The overarching goal of our research is to study complex bacterial behaviors and adaptation using genome-scale unbiased approaches, with the ultimate aim of combating microbial infections. Antibiotics have been one of the most critical cornerstones of modern medicine, but resistance to existing antibiotics is rapidly increasing, and very few new antibiotics are currently being developed, raising the possibility of a post-antibiotic era. One approach to developing new antimicrobial therapies is to identify novel genes that are crucial to microbial survival and adaptation in natural environments and pathogenesis, but not necessarily under standard laboratory conditions. Our major research directions are:
Microorganisms exist mostly in multispecies communities, and interactions between species can critically affect their fitness and evolutionary trajectories. Most studies on microbial interactions have focused on a single molecule of interest, and its potential effects on other species. However, a multispecies system is likely to consist of several dynamic interactions and understanding such a system requires the identification of the entire breadth of interactions that actually impact fitness of the various species. Our lab aims to identify, characterize, and target the molecular determinants of microbial fitness in diverse communities, including co-infections.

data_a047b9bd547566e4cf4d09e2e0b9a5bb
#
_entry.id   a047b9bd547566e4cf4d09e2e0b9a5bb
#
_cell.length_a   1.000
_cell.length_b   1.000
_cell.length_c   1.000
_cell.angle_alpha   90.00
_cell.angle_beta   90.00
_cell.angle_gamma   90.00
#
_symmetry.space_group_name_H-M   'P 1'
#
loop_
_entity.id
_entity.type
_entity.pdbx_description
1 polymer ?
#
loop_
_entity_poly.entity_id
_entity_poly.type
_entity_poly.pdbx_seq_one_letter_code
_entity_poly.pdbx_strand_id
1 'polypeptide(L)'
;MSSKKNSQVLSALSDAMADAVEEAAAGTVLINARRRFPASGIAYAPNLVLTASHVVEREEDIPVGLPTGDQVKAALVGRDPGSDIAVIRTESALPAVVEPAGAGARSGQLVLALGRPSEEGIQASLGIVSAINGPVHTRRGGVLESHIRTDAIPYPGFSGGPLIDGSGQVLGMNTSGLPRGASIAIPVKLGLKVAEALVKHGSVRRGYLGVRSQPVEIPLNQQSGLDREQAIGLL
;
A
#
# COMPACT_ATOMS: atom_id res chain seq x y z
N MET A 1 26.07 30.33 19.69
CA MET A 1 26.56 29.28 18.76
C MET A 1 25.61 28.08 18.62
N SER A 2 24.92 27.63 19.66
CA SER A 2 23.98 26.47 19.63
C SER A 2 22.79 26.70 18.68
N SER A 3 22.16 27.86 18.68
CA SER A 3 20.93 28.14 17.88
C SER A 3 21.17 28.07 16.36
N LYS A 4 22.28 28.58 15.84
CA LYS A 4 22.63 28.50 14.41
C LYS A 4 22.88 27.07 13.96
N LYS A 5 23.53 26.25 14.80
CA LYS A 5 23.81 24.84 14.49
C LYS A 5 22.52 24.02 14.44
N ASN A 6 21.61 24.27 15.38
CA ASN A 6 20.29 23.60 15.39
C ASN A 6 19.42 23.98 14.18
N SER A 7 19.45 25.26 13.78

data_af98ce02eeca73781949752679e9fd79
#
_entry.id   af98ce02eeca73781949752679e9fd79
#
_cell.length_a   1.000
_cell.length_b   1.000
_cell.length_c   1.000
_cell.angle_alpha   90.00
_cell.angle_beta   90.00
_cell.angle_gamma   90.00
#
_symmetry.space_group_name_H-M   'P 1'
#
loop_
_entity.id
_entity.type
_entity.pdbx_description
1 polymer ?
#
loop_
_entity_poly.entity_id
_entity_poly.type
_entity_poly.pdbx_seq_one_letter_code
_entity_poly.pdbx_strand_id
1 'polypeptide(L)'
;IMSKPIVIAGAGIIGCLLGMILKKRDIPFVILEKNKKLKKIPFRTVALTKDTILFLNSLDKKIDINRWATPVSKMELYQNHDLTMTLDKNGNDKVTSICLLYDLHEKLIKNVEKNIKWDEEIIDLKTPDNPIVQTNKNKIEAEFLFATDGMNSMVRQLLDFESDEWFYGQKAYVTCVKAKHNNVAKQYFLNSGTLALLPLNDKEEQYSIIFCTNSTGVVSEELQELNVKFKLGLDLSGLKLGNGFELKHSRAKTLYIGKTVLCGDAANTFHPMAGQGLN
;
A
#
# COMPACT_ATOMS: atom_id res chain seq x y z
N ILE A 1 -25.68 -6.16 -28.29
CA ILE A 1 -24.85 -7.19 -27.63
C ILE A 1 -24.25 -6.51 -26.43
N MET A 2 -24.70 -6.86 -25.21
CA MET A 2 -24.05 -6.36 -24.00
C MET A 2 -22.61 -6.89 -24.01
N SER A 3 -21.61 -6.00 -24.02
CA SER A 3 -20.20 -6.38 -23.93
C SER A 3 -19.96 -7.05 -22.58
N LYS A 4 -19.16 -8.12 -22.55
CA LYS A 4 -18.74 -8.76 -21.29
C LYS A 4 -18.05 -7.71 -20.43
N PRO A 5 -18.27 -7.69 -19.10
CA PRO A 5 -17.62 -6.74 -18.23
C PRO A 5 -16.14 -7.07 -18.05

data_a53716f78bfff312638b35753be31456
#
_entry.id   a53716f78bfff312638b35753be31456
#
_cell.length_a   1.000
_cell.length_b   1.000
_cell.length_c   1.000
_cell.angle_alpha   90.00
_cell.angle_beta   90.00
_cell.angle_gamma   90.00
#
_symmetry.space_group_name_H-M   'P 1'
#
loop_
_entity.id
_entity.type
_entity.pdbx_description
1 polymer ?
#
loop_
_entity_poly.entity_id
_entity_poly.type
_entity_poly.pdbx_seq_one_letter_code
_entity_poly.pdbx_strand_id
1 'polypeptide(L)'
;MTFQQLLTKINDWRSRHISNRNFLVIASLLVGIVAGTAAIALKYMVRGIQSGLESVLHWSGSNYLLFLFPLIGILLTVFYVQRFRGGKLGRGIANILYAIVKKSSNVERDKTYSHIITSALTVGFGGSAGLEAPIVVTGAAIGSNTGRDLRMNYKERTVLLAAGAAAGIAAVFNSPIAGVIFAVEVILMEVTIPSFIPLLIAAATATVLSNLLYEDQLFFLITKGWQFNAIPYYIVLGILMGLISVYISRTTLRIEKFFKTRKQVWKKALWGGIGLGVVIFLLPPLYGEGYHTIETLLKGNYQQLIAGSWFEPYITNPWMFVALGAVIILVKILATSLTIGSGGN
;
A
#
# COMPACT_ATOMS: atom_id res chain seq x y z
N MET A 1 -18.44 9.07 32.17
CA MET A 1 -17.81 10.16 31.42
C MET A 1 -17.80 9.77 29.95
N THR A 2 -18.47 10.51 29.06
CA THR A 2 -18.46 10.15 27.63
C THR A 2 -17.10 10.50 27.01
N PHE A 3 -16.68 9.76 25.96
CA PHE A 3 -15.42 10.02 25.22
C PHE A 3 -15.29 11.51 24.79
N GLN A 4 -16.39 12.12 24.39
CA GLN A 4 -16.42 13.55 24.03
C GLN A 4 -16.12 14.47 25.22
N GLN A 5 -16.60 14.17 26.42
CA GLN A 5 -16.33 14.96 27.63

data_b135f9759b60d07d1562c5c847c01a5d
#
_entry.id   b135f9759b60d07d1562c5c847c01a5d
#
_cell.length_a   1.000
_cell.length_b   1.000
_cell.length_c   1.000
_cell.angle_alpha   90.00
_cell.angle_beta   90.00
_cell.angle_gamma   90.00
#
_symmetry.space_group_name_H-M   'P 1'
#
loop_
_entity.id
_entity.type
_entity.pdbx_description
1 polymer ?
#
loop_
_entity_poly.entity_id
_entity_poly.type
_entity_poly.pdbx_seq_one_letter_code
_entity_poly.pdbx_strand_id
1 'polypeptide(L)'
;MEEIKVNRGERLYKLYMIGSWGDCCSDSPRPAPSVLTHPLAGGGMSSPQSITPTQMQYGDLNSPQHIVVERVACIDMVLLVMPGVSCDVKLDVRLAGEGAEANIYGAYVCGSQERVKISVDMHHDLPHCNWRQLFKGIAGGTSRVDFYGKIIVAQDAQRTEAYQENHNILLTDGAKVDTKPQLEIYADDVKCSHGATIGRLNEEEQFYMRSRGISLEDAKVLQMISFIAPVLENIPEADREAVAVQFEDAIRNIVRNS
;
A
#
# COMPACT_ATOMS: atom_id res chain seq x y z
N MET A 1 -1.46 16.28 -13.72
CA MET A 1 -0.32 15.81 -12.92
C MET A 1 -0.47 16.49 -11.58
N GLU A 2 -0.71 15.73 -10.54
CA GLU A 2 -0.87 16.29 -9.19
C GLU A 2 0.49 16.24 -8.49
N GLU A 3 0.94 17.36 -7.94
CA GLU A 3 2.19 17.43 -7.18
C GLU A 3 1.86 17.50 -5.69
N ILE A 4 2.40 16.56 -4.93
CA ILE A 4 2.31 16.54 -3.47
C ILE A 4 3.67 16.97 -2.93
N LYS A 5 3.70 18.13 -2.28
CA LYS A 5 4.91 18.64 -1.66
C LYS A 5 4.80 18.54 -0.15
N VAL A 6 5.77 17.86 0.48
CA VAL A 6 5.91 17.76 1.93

Evolution of antibiotic resistance
Our lab is interested in identifying genetic variation and environmental factors that can affect the frequency and trajectories of the evolution of antibiotic resistance.
Candidates interested in a postdoctoral fellowship or postbaccalaureate training in our lab are encouraged to contact Dr. Khare directly (firstname.lastname@example.org).
Dr. Anupama Khare received her Ph.D. from Baylor College of Medicine, where she studied mechanisms of cheating and cheater-resistance in the social amoeba Dictyostelium discoideum. She did her postdoctoral research first at Princeton University, and then Columbia University, studying complex microbial behaviors including interspecies interactions, and antibiotic persistence. Her research was supported in part by an NIH Pathway to Independence Award.
Dr. Khare joined the Laboratory of Molecular Biology at the Center for Cancer Research as a Stadtman Tenure Track Investigator in December 2017.
Related Scientific Focus Areas
Genetics and Genomics
Microbiology and Infectious Diseases
Molecular Biology and Biochemistry
This page was last updated on Tuesday, June 20, 2023